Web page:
With this new law passed and the system deployed. If one post anything negative about the communist leaders, the Chinese Special Agents will locate and jail him/her without any form of hearing.

  • 4 Hide
    ronch79 , January 1, 2013 1:33 AM
    It's easy to take potshots at China for being a communist country, unfortunately, 'democratic' nations' policies aren't really far from this sort of thing.
  • 3 Hide
    sonofliberty08 , January 1, 2013 1:39 AM
    kinggremlinHow are the Chinese getting internet access now without their ISP knowing their real name? I know Time Warner Cable has my real name. That's how I pay my bill. If I told them my name was Santa Claus or HughGRection69 I don't think I would be able to get an account with them. So what exactly is the issue here?

    the US government, CIA & FIB already know your real name and watch your back :p 
    u don't even have to register, they can get into your back door anytime, anywhere
  • 3 Hide
    sonofliberty08 , January 1, 2013 1:45 AM
    ronch79It's easy to take potshots at China for being a communist country, unfortunately, 'democratic' nations' policies aren't really far from this sort of thing.

    for communist country, this kind of policy are on the water,
    for "democratic nations", this kind of policy are under water......
  • 8 Hide
    xkm1948 , January 1, 2013 2:27 AM
    Try living in China for a few years and you will find your current life much more enjoyable.
  • 3 Hide
    unksol , January 1, 2013 3:56 AM
    Sweet. When a twit hops on your unsecured wifi to tweet you get dragged to political jail.... China is such a messed up place... But then so are we. Shocking they don't revolt though
  • 1 Hide
    halcyon , January 1, 2013 6:38 AM
    I feel sorry for the Chinese masses. Their government is truly messed up...truly.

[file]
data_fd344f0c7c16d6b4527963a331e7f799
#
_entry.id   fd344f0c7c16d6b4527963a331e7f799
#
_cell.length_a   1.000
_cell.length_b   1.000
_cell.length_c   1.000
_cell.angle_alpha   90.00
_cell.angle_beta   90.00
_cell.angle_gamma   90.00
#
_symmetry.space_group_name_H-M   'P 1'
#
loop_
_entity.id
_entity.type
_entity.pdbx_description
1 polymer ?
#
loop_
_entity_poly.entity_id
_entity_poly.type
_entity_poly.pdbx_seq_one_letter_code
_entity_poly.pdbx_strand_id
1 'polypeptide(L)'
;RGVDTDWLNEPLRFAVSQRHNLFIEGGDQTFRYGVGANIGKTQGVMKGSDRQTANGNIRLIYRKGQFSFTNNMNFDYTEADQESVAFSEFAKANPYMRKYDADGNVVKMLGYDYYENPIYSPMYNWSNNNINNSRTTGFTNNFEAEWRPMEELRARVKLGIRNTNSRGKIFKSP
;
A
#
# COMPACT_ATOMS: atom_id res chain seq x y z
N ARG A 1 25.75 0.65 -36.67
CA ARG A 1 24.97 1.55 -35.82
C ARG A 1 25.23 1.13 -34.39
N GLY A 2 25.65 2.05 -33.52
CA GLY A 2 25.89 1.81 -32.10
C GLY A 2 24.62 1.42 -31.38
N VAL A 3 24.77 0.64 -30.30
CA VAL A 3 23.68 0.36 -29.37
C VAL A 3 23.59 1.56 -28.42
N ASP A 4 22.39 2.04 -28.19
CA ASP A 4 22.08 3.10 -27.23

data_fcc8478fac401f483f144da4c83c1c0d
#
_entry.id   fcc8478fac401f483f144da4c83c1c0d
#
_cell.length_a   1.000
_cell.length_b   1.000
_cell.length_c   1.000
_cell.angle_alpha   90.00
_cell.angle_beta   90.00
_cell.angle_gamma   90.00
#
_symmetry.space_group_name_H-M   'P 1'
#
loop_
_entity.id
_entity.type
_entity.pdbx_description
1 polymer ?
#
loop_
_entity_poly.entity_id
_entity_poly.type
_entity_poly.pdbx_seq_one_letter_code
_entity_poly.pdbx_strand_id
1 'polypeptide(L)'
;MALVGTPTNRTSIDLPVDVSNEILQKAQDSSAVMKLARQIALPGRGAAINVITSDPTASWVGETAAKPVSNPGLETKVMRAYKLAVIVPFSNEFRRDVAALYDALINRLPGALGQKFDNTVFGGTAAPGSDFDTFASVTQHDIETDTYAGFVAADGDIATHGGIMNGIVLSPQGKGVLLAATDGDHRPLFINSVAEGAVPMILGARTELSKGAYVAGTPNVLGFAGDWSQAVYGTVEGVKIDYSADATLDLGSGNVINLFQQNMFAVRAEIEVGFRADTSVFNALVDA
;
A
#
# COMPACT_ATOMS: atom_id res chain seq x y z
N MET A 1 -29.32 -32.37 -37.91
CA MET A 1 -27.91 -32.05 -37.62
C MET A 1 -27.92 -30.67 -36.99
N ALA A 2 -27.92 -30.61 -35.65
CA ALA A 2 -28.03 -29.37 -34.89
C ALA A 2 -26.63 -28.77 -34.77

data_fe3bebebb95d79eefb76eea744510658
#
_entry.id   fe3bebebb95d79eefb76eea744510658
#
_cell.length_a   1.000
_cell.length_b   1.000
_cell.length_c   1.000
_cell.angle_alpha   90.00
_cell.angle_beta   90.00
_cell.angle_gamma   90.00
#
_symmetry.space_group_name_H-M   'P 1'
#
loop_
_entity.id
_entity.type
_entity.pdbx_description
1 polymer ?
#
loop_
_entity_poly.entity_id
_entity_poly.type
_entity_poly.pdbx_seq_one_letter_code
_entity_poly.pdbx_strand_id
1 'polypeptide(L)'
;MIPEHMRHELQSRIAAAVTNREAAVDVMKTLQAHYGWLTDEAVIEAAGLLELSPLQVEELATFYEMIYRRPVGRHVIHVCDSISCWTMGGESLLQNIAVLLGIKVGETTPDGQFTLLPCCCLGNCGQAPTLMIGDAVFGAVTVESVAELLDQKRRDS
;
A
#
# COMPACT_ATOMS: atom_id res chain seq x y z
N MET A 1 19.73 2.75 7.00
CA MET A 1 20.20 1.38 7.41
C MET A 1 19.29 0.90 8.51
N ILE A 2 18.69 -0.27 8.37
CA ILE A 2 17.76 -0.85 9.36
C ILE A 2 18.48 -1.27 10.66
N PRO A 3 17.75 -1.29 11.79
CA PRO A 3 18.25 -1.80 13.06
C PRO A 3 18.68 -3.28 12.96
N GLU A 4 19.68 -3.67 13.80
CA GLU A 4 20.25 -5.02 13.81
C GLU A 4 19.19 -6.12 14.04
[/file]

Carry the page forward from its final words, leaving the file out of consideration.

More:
• 4 Hide
    Anonymous , January 1, 2013 8:12 AM
    the government knows my name when I register a driver license, the credit-cards , my 3G cellphone(including the contact list in my bill.) and my home online service. the public camera caught me in the scenes after I purchase my laptop in bestbuy. but I never feel my privacy life is been watching by the government. I m nobody as long as if I dont get crazy drive my car around as a rampage killer or I upload/download illegal privacy copyright stuff online. the last I believe facebook makes me famous that I need to get my name and ip hidden is wrong. you will still get caught even if your ISP is not bonding with your real name if you doing something stupid.
  • 2 Hide
    JackFrost860 , January 1, 2013 10:49 AM
    real names = no trolls ?
  • 2 Hide
    JackFrost860 , January 1, 2013 10:53 AM
    halcyonI feel sorry for the Chinese masses. Their government is truly messed up...truly.


    ... as America drops off fiscal cliff! ;) 
  • -2 Hide
    halcyon , January 1, 2013 12:00 PM
    ^ Yeah, but I've got a parachute. :p 
  • 3 Hide
    Pherule , January 1, 2013 12:58 PM
    No China, no. Bad China!
  • -1 Hide
    Andy Chow , January 1, 2013 12:58 PM
    China is so evil passing such a law!!! USA has already has this law in place for several years. Dohhh!

    In free America, making a youtube video supporting an alternate political candidate (Ron Paul), which actually wants more freedom and less government, might make you get a visit from the FBI. Filming a police officer's improper conduct might get you arrested. How is that different than China?

    I feel sorry for the american masses. They live in a police state but don't know it.
  • 0 Hide
    halcyon , January 1, 2013 1:04 PM
    Andy ChowChina is so evil passing such a law!!! USA has already has this law in place for several years. Dohhh!In free America, making a youtube video supporting an alternate political candidate (Ron Paul), which actually wants more freedom and less government, might make you get a visit from the FBI. Filming a police officer's improper conduct might get you arrested. How is that different than China?I feel sorry for the american masses. They live in a police state but don't know it.
    We know it, we're just in a state of denial.